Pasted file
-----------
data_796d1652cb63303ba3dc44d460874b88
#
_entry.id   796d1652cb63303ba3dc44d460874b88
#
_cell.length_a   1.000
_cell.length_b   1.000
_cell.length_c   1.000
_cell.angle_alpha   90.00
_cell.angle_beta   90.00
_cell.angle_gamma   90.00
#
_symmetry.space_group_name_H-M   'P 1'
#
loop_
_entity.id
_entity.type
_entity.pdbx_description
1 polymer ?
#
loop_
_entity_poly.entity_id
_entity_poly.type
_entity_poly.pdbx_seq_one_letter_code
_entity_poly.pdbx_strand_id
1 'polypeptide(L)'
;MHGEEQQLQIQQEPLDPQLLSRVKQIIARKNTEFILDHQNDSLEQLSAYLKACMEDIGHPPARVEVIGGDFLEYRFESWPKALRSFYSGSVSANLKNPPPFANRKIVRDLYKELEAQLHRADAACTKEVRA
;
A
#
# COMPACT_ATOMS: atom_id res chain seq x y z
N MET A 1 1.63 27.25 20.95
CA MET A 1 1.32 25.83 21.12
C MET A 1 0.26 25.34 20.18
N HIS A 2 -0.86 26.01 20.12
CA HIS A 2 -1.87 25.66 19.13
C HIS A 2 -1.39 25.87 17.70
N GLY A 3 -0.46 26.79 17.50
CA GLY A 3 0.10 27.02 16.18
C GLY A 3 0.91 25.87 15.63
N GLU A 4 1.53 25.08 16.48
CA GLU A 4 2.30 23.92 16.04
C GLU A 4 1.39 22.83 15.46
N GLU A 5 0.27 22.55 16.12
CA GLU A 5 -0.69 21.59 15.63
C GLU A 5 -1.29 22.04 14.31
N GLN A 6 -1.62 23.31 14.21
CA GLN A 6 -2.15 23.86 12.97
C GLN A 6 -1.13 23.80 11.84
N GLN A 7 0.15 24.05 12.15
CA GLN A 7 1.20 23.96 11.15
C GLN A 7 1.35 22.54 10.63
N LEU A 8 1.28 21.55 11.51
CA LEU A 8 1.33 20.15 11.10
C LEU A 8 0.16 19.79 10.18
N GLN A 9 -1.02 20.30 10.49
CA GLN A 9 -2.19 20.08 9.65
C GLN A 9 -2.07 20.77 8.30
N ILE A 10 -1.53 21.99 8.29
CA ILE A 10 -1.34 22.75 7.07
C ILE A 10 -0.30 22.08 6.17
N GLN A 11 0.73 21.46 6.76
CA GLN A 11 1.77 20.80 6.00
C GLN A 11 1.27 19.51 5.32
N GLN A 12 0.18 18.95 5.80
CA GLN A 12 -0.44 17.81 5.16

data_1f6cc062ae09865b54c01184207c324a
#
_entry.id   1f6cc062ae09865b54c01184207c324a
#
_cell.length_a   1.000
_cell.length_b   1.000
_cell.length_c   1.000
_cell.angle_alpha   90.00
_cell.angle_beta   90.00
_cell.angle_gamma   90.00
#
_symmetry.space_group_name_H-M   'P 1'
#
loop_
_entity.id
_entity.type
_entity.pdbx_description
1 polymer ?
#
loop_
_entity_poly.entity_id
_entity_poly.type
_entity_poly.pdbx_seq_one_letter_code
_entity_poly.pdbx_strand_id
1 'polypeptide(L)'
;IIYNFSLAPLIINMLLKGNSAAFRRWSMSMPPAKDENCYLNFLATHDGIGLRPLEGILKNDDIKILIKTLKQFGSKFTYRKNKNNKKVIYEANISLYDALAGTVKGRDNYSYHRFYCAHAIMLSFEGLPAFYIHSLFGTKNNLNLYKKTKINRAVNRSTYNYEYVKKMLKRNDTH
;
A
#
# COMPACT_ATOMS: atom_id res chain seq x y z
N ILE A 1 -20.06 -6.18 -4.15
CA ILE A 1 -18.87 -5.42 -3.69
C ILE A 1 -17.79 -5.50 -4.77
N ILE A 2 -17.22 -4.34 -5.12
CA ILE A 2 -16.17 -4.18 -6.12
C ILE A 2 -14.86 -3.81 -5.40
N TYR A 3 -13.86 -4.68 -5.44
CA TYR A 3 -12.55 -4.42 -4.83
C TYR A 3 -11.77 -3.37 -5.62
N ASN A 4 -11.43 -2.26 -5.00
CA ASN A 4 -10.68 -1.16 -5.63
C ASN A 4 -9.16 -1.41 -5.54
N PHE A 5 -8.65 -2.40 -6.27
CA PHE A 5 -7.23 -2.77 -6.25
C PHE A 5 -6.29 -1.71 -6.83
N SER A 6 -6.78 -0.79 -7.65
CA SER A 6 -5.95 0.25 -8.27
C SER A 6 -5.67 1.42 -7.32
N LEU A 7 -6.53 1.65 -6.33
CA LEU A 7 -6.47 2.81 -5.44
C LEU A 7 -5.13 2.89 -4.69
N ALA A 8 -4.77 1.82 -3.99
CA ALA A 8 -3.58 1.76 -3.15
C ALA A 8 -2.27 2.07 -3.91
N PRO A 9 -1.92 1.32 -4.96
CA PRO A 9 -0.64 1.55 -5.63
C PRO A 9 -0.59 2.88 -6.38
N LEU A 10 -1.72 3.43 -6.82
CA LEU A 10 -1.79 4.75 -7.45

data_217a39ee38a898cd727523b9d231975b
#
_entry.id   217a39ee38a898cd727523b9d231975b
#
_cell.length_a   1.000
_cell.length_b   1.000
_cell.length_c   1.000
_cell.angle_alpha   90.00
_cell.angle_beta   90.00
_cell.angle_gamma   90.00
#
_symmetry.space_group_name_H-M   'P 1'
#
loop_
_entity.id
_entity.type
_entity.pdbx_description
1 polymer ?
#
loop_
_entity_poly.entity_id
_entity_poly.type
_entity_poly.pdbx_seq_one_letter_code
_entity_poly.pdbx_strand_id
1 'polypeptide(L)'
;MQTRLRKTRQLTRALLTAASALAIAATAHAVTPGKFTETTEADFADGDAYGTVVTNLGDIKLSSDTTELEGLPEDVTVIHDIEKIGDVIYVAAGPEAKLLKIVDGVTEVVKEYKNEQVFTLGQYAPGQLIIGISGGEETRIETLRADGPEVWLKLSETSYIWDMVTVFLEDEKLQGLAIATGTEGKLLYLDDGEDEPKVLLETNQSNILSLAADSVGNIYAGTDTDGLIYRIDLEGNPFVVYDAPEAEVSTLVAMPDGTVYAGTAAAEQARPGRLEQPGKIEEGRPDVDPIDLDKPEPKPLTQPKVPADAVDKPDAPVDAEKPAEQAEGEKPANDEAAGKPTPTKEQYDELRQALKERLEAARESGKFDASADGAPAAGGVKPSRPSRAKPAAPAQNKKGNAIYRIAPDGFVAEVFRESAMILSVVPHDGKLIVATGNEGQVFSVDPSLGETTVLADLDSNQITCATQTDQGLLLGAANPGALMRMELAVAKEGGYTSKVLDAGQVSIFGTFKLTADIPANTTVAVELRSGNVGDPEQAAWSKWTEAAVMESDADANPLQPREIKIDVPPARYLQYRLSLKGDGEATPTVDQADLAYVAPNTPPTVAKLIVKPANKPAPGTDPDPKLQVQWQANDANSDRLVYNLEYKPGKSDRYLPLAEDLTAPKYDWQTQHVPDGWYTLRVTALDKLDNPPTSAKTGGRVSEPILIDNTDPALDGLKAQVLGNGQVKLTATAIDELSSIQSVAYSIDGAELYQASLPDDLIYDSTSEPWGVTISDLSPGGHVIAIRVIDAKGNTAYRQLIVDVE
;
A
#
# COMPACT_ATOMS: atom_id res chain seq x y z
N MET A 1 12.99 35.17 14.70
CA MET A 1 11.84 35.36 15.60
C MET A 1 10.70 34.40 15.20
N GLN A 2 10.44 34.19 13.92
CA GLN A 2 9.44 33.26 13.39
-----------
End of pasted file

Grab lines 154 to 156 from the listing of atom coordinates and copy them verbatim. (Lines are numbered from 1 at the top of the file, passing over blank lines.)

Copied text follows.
# COMPACT_ATOMS: atom_id res chain seq x y z
N MET A 1 12.99 35.17 14.70
CA MET A 1 11.84 35.36 15.60